Please try the URL privacy information feature enabled by clicking the flashlight icon above. This will reveal two icons after each link the body of the digest. The shield takes you to a breakdown of Terms of Service for the site - however only a small number of sites are covered at the moment. The flashlight take you to an analysis of the various trackers etc. that the linked site delivers. Please let the website maintainer know if you find this useful or not. As a RISKS reader, you will probably not be surprised by what is revealed…
The Dante II robot (successor to Dante I, whose fiber cable snapped only 21 feet down into Mt Erebus in 1993) has been exporing the volcanic crater of Mt Spurr in Alaska, apparently with great success in gathering information in a human-risky environment after the 1992 eruption. En route to the bottom, Dante II survived being hit by rocks and slopping through mud and snow; prior to its descent its satellite dish antenna was chewed on by a bear. However, the last few days have provided grist for the RISKS mill as to what can go wrong going wrong. Last Wednesday (3 Aug 1994) the robot lost power, and then its transmitter went dead. On Thursday, a short-circuit (due to condensation) was fixed in a connector to the 1000-volt power and communications cable. The robot then was able to begin its ascent (at three feet per minute). On Friday night, the 1700-pound Dante II lost its footing when one of its eight legs malfunctioned, and it toppled over. Plans are now afoot (no pun intended) to hoist it out by helicopter, or if that fails for a geologist (John Laskeivitch of the Alaska Volcano Observatory) to climb down and attach a tether — using the knowledge obtained from Dante II that there are lots of rocks but that the expected hot gases are no longer present. The robotic software seems to have functioned well throughout. [SOURCES: PGN News Service from articles by Charles Petit in the San Francisco Chronicle, 4-5 Aug 1994, and AP items, 7 and 9 Aug 1994.]
It looks as if the folks in Denver have figured out what they need to do to finally get their new airport open. As you may recall, it has failed to open for quite sometime because the amazing, computer-controlled, $200 million baggage handling system simply doesn't work. Nor does it appear that there is much hope of making it work quickly. The more deeply the system is inspected, the more problems are found. Videos of the failing system under test are great fun to watch. Bags being flung at carts that aren't where they're supposed to be, carts flying off tracks, bags flying through the air smashing into the ground, and so on. Quite a show. So how to open the airport? Simple! They've apparently decided to spend more bucks and build *another* baggage handling system--the conventional kind with conveyer belts. After they build this new, old-style system, they'll finally be able to open the airport, which is currently losing something like $1 million/day just sitting there. The plan is to shift back to the computerized system when (if?) they get all the bugs out of it. --Lauren--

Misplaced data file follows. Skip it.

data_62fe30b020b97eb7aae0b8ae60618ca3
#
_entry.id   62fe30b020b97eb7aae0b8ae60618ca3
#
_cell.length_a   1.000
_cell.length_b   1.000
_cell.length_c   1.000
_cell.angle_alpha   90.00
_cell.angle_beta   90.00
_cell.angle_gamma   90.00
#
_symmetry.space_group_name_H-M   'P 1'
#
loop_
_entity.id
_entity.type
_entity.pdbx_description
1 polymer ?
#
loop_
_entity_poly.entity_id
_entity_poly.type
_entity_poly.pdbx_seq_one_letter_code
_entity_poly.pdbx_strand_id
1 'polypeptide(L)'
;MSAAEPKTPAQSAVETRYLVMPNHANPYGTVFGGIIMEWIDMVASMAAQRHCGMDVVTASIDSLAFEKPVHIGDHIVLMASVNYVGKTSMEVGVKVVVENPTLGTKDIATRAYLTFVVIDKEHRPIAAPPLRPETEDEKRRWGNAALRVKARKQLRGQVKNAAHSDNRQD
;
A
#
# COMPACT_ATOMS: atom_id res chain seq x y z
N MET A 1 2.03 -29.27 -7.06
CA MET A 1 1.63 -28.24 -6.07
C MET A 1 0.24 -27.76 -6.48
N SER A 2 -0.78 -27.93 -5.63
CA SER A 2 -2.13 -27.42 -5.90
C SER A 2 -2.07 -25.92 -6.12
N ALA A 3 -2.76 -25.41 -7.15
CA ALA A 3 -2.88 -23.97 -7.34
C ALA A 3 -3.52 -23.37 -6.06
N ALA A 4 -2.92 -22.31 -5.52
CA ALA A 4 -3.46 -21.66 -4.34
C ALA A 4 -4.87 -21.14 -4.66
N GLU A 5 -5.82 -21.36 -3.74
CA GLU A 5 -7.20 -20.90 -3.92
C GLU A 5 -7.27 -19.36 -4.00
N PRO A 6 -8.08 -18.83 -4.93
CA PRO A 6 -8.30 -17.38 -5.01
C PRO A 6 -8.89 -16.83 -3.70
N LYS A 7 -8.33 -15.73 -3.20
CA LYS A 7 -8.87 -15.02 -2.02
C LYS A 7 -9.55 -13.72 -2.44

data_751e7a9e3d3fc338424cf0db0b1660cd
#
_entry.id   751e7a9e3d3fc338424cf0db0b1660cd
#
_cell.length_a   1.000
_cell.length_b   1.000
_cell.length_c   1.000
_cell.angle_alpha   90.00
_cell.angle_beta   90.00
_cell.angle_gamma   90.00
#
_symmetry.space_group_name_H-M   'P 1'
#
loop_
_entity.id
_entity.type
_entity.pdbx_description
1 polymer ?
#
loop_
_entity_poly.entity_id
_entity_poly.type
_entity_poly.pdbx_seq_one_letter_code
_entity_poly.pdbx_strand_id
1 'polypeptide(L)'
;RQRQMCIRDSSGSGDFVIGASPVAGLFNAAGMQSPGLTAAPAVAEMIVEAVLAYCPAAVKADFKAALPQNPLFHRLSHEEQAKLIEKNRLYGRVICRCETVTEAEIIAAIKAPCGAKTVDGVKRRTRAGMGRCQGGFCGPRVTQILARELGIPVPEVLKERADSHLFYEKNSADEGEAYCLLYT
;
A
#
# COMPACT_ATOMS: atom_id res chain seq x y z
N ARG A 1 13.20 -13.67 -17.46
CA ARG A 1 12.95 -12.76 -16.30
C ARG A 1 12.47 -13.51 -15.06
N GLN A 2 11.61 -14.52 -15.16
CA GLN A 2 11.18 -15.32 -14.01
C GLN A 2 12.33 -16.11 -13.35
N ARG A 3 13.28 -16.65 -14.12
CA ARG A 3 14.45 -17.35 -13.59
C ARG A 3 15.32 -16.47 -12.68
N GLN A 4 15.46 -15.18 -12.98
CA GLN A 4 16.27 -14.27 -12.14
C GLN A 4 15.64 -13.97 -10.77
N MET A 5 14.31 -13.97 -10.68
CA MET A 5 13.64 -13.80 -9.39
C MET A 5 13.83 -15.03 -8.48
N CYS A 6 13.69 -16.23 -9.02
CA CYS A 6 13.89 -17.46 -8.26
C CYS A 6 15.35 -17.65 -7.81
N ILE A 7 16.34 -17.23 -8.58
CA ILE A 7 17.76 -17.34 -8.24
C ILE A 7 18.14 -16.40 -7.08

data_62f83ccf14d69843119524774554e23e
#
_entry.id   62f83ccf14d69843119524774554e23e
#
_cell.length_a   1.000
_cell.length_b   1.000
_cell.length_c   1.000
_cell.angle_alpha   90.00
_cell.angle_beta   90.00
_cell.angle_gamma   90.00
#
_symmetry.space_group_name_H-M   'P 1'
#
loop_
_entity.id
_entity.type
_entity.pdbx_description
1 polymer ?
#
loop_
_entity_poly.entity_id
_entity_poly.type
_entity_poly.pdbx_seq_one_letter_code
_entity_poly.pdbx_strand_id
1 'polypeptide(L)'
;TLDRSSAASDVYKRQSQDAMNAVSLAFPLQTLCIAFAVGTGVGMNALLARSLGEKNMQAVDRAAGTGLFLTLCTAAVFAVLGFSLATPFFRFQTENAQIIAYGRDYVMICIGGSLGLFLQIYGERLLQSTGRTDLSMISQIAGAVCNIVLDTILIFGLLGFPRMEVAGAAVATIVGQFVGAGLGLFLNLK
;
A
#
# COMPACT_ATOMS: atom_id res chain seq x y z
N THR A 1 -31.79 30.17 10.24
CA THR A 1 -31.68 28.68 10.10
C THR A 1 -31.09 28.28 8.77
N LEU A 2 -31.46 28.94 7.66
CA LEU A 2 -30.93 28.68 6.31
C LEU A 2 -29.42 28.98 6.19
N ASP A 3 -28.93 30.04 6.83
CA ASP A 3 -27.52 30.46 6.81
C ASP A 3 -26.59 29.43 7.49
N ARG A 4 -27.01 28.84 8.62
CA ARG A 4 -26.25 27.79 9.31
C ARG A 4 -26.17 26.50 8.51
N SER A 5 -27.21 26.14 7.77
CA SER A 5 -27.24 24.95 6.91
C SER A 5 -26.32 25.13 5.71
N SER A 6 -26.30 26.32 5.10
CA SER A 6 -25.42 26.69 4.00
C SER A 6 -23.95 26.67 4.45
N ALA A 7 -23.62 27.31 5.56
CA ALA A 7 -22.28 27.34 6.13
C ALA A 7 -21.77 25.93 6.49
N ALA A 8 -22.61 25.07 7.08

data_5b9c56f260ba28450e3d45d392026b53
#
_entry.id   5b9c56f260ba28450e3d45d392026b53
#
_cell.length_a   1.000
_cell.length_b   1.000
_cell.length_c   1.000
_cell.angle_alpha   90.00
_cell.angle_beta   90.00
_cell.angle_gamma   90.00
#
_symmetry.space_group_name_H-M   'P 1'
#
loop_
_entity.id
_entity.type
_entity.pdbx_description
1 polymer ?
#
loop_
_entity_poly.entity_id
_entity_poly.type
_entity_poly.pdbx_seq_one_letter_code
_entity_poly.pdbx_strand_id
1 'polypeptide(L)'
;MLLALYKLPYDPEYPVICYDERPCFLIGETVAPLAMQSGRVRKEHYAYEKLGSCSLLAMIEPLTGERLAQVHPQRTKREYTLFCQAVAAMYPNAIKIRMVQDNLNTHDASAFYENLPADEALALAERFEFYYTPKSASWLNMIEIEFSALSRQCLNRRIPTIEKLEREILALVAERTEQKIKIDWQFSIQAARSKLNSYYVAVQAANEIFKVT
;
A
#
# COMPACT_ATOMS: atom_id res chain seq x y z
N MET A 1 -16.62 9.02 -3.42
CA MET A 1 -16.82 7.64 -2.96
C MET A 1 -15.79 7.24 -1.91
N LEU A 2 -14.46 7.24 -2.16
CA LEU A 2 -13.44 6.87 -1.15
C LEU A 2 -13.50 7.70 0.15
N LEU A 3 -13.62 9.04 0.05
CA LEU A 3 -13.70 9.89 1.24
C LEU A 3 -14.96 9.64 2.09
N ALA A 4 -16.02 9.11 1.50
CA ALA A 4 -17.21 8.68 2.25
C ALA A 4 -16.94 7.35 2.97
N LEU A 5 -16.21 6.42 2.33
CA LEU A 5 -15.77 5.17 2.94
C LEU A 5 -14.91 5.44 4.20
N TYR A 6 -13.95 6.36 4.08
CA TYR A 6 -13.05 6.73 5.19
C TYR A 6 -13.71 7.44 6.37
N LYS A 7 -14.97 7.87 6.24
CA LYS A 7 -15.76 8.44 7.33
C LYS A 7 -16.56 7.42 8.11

>Nasdaq once again was shut down by an energetic squirrel ... To many people interested in commercial power (including computer center managers such as yours truly was at one time) the word "squirrel" is often defined as "a self-propelled short circuit". Joe Morris / MITRE
There was a followup article (which I don't have handy) in the times noting that this the outage caused trade reconciliation algorithms to fail. A general problem is cascading failures when interacting timeouts start going off.
Squirrels aren't Nasdaq's only problem. According to an article in New York Times, there are also some race conditions in their procedures. The article describes attempts to stop trading in Newbridge Networks stock. Apparently the attempt to stop trading was entered at 9:32 instead of 9:30 due to an error entering a command. Many options (more highly leveraged than shares) got through and were confirmed. They were retroactively cancelled. There are two basic problems. One, as the article noted, is that a confirmation is not a confirmation. The other is the contrast between human speeds and computer speeds. Two minutes is a very very long time.
Regarding the electrician who blew out some equipment by dropping the neutral from a circuit, causing a power leg to go to around 220V (about double the North American standard of ~117V). One might suggest that (even though it can be inconvenient) turning *off* the power to areas that could be directly affected by ongoing electrical work would be a simple and mandated procedure. No fancy protective gear is needed in this case. Just turn off the breakers until the work is done. --Lauren--